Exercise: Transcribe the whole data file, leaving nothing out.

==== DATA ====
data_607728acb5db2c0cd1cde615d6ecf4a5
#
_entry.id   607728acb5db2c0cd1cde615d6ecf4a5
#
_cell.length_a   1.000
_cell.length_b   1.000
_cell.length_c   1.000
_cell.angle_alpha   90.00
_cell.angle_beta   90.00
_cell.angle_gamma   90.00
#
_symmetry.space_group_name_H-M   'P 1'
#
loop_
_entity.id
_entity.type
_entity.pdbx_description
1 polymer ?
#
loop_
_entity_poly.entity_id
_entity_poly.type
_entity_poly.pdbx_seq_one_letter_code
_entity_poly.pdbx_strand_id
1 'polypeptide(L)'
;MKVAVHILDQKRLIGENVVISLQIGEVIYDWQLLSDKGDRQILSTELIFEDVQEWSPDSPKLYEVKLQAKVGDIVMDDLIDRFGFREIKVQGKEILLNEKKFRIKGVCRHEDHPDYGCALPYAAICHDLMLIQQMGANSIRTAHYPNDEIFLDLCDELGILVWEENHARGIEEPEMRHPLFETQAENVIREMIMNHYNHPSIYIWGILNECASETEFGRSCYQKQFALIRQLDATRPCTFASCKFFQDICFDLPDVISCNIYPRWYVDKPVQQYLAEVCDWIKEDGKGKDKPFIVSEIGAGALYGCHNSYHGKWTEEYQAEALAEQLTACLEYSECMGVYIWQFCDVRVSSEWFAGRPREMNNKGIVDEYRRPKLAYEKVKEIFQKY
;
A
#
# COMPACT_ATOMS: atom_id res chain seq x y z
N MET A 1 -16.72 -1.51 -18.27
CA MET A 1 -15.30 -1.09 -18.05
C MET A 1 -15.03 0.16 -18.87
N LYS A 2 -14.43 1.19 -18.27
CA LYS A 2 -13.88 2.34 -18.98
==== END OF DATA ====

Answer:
data_607728acb5db2c0cd1cde615d6ecf4a5
#
_entry.id   607728acb5db2c0cd1cde615d6ecf4a5
#
_cell.length_a   1.000
_cell.length_b   1.000
_cell.length_c   1.000
_cell.angle_alpha   90.00
_cell.angle_beta   90.00
_cell.angle_gamma   90.00
#
_symmetry.space_group_name_H-M   'P 1'
#
loop_
_entity.id
_entity.type
_entity.pdbx_description
1 polymer ?
#
loop_
_entity_poly.entity_id
_entity_poly.type
_entity_poly.pdbx_seq_one_letter_code
_entity_poly.pdbx_strand_id
1 'polypeptide(L)'
;MKVAVHILDQKRLIGENVVISLQIGEVIYDWQLLSDKGDRQILSTELIFEDVQEWSPDSPKLYEVKLQAKVGDIVMDDLIDRFGFREIKVQGKEILLNEKKFRIKGVCRHEDHPDYGCALPYAAICHDLMLIQQMGANSIRTAHYPNDEIFLDLCDELGILVWEENHARGIEEPEMRHPLFETQAENVIREMIMNHYNHPSIYIWGILNECASETEFGRSCYQKQFALIRQLDATRPCTFASCKFFQDICFDLPDVISCNIYPRWYVDKPVQQYLAEVCDWIKEDGKGKDKPFIVSEIGAGALYGCHNSYHGKWTEEYQAEALAEQLTACLEYSECMGVYIWQFCDVRVSSEWFAGRPREMNNKGIVDEYRRPKLAYEKVKEIFQKY
;
A
#
# COMPACT_ATOMS: atom_id res chain seq x y z
N MET A 1 -16.72 -1.51 -18.27
CA MET A 1 -15.30 -1.09 -18.05
C MET A 1 -15.03 0.16 -18.87
N LYS A 2 -14.43 1.19 -18.27
CA LYS A 2 -13.88 2.34 -18.98